The US expects the Saudis to pay the last $17 million for air refueling in the Yemen war

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A Saudi-led military coalition has fully reimbursed the Pentagon for some of America’s involvement in Yemen’s ongoing civil war, but a further $17 million remains more than three years after the US halted some air support to the conflict. unpaid.

Between March 2015 and November 2018, the Pentagon spent about $300 million flying air refueling missions in support of Saudi Arabia, the United Arab Emirates and others involved in the nearly eight-year conflict.

About $261 million of that funded the hourly cost of flying the KC-135 Stratotanker and KC-10 Extender tankers, and another $38 million went toward jet fuel. Saudi Arabia and the UAE have shared the financial burden.

The Kingdom of Saudi Arabia settled the debt for flight hour expenses in January 2021 with a $6.3 million payment to U.S. Central Command, Army Lt. D-RI) in a November report. The Air Force Times reviewed the report on Tuesday.

The UAE had already covered around US$104 million in hourly flight costs, leaving the Saudis with an additional US$157 million in hourly fees. Emiratis also reimbursed $15 million for fuel provided by the US in 2015 and 2016, the report said.

After the flight hour costs were settled, Saudi Arabia still had to pay back $23 million for fuel on behalf of the coalition. It shrank that balance to $17.2 million in July 2021, but the Pentagon said in November it had received nothing since the summer.

US Central Command, the Defense Logistics Agency, and the Pentagon’s military training partnership in Saudi Arabia “continue to seek payment from the … Department of Defense for the remaining fuel debt,” Poppas’ November report said.

Iran-linked Houthi rebels in Yemen have been implicated since 2014 in an attempt to overthrow the government backed by the Saudis and other Persian Gulf states. Saudi-Iranian proxy war has killed hundreds of thousands and displaced more than 3 million; 80% of Yemenis are dependent on humanitarian aid.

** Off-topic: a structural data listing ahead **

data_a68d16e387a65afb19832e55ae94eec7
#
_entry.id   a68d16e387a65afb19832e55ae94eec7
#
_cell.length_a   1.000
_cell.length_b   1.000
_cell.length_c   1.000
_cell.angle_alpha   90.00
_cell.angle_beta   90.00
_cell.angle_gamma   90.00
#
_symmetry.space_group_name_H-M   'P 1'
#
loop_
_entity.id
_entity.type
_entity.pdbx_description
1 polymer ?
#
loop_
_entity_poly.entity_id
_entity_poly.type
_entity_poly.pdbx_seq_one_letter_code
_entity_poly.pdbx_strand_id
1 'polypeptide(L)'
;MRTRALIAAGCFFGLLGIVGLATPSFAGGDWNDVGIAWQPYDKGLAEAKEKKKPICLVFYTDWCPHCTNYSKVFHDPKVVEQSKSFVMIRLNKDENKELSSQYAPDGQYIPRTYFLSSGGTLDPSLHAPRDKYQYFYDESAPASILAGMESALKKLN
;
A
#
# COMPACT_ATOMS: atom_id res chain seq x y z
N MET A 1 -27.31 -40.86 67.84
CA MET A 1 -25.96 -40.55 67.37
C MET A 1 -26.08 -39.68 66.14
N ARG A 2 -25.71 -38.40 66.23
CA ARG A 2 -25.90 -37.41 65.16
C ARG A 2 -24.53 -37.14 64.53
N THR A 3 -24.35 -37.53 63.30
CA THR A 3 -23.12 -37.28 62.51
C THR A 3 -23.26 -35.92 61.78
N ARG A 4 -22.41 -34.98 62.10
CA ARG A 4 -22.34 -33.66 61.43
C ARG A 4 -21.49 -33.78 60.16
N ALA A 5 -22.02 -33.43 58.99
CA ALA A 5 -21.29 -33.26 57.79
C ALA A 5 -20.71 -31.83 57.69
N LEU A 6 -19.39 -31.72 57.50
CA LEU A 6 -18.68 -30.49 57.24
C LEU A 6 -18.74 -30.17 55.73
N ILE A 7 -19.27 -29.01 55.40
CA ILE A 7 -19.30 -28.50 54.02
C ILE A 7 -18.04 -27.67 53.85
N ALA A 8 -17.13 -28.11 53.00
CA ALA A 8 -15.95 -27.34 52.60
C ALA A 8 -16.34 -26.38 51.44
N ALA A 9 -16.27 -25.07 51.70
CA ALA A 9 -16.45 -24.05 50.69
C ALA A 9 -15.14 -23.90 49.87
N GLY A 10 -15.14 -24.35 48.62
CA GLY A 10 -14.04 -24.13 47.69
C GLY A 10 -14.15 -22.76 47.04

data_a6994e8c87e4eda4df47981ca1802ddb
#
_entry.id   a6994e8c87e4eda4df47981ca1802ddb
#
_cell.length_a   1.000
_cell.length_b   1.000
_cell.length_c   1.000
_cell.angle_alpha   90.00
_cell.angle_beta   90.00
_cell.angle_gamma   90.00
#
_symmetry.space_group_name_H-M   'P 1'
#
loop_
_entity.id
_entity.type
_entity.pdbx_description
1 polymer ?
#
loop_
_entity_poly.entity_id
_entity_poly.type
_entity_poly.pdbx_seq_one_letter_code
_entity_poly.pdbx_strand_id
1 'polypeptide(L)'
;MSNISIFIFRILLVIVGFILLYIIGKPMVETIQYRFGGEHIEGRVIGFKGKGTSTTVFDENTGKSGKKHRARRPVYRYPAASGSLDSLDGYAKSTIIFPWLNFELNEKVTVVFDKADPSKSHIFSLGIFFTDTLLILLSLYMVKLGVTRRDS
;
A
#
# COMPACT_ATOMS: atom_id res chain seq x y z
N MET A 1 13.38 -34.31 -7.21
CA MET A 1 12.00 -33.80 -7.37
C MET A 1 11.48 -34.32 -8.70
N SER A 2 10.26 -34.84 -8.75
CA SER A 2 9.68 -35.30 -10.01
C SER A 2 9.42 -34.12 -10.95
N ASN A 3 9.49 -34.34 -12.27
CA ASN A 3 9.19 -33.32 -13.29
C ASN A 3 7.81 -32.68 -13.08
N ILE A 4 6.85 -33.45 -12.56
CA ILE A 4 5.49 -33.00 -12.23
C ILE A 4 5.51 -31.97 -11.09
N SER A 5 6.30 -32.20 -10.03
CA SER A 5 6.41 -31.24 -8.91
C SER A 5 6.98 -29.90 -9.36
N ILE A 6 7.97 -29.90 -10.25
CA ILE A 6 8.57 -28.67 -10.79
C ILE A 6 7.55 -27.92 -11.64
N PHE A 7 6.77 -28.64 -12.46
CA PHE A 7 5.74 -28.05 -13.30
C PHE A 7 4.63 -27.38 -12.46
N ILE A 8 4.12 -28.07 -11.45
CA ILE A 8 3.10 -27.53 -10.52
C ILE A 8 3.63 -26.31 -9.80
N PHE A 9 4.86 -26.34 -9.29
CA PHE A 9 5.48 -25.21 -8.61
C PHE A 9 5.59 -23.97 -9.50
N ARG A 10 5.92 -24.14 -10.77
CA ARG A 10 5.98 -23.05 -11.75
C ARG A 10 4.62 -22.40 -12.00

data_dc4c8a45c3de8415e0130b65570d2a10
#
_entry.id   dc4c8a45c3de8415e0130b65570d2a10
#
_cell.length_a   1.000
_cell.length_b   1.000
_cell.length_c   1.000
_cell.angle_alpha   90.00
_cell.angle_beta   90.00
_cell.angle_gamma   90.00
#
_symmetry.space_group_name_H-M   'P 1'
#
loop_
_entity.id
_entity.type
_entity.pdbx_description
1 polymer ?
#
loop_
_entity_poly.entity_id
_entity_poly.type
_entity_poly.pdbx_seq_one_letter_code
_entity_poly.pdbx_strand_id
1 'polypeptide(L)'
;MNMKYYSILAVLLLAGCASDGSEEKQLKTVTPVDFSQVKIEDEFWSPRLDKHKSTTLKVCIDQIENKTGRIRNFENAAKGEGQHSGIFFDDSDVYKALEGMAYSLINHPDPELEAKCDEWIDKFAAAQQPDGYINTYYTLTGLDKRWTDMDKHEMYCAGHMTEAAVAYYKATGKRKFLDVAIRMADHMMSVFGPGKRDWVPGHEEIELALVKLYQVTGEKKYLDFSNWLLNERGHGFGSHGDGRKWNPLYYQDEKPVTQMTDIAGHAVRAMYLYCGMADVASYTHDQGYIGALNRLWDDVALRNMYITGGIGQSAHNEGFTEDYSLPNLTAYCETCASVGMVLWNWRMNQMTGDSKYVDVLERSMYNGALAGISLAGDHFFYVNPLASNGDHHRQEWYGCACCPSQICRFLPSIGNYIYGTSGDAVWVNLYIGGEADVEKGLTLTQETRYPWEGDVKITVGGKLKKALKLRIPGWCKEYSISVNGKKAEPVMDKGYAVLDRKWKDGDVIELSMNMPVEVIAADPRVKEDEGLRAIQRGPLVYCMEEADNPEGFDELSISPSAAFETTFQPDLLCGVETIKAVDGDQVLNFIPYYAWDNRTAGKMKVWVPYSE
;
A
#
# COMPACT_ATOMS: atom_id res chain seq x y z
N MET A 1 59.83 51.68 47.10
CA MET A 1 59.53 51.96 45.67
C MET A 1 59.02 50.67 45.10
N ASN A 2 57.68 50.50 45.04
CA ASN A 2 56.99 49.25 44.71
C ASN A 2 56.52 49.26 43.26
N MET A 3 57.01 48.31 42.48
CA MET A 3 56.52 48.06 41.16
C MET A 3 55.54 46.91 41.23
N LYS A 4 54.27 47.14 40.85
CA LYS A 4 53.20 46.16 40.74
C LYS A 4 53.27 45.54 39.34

The US military has provided intelligence and logistical support to the Saudi-led coalition from the start. In 2018, the Pentagon and the Saudis said American aerial refueling would end because the kingdom could handle it on its own. Congress also passed legislation barring US involvement in Yemen, but then-President Donald Trump vetoed the proposal in 2019.

As of early August 2016 – nearly 18 months after the war began – US KC-135s and KC-10s had flown more than 1,100 sorties to pump 40.5 million pounds of fuel into 5,525 receiving aircraft, the Air Force Times reported at the time.

The United States continues to allocate resources to the conflict, such as then-CENTCOM chief General Frank McKenzie’s February pledge to send interceptors to block incoming Houthi missiles. In Yemen, too, the Americans are still waging a parallel battle against the local al-Qaeda offshoot.

The civil war appears to be entering a new phase this week after Yemen’s exiled leader Abed Rabbo Mansour Hadi ceded power to a new presidential council and a two-month truce offered brief respite. Saudi Arabia and the UAE have pledged $3 billion to support the transition.

“This is a council of peace, but also a council of defense and strength,” its chairman Rashad al-Alimi said on Friday.

Rachel Cohen joined the Air Force Times in March 2021 as a senior reporter. Her work has been published in Air Force Magazine, Inside Defense, Inside Health Policy, the Frederick News-Post (Md.), the Washington Post, and others.

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